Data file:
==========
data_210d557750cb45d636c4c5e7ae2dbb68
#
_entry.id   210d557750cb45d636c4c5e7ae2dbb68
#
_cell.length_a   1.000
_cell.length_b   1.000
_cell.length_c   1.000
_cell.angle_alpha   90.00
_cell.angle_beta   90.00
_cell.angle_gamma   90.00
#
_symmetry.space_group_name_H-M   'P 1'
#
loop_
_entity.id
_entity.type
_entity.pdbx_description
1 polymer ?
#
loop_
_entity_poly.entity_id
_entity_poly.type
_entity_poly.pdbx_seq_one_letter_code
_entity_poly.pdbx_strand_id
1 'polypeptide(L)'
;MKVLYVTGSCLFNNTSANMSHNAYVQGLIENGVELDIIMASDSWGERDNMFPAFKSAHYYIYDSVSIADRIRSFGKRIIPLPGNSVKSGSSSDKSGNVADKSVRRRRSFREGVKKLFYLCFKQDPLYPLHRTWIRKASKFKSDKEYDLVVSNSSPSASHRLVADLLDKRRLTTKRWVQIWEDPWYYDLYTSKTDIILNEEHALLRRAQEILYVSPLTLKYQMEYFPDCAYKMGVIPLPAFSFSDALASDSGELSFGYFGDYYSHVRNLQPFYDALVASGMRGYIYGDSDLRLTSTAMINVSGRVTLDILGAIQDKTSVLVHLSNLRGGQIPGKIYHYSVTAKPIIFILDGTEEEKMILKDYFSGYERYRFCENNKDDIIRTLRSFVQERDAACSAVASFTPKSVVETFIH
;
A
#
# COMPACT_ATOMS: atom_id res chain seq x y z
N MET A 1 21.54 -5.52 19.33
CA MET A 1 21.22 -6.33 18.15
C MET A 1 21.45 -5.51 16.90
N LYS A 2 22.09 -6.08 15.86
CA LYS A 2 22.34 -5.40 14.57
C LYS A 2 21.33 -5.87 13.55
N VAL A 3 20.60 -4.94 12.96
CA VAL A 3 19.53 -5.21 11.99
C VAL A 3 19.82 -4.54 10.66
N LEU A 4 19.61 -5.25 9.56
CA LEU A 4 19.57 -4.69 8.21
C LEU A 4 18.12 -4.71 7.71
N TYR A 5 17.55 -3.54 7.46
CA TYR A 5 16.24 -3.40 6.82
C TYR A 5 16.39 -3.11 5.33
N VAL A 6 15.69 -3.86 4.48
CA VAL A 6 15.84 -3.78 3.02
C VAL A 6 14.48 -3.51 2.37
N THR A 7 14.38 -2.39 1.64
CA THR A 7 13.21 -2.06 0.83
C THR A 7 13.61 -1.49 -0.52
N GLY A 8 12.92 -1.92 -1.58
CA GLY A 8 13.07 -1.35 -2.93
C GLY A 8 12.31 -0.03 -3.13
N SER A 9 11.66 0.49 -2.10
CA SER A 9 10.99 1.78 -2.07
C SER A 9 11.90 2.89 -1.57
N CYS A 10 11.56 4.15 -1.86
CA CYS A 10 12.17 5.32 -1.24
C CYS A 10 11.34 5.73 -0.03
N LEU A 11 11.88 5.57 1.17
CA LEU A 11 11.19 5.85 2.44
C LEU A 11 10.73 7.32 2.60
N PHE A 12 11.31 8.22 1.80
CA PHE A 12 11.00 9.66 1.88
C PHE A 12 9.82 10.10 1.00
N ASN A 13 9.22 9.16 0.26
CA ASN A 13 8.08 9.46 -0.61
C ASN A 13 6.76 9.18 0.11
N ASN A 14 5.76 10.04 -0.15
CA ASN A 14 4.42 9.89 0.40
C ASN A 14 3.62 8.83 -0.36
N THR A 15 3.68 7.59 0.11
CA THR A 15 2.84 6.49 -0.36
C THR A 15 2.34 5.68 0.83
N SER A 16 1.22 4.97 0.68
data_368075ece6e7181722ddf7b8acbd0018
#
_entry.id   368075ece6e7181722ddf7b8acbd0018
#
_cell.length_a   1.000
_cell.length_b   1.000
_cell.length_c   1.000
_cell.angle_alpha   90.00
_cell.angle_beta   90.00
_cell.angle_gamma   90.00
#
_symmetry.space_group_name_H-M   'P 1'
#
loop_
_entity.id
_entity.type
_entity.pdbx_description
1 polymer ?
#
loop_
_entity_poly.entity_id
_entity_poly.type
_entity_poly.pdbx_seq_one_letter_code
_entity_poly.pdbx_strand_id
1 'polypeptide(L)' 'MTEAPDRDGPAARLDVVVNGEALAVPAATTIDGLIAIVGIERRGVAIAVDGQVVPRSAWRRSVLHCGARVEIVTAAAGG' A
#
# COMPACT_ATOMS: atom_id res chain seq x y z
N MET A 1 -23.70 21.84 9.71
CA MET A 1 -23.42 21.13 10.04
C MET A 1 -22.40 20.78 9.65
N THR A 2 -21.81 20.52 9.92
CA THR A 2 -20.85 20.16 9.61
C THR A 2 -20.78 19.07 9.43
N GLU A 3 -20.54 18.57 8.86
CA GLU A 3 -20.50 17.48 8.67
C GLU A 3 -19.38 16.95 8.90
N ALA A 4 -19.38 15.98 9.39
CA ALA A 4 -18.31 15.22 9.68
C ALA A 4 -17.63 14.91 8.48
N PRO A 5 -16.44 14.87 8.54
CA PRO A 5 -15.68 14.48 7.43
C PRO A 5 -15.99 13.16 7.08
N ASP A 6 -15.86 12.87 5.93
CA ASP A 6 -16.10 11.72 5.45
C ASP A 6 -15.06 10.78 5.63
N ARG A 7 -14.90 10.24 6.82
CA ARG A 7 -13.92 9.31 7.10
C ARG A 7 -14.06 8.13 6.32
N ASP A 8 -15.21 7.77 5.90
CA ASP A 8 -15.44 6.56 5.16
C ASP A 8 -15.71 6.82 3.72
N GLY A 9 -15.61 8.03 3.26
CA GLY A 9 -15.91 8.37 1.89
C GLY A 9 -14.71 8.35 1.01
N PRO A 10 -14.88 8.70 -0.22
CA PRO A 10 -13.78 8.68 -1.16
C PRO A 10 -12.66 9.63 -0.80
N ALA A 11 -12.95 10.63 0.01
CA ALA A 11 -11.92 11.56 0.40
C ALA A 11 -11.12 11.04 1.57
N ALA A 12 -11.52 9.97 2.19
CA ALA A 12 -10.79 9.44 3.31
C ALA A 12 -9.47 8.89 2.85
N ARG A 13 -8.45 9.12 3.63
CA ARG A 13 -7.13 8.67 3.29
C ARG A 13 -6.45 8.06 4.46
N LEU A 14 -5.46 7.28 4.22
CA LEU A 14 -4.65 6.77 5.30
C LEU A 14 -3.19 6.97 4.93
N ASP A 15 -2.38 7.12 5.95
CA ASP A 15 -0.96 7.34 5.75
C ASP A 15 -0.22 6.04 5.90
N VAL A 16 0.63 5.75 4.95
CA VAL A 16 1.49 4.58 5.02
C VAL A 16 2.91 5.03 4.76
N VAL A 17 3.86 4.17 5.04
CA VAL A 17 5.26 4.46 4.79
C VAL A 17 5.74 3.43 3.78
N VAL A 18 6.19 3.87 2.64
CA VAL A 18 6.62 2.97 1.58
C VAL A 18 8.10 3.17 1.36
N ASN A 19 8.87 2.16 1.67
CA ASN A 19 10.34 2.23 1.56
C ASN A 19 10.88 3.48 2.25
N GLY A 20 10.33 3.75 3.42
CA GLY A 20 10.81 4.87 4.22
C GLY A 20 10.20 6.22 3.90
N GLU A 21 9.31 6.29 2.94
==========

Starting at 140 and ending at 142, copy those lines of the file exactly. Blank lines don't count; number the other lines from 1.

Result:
N ARG A 13 -8.45 9.12 3.63
CA ARG A 13 -7.13 8.67 3.29
C ARG A 13 -6.45 8.06 4.46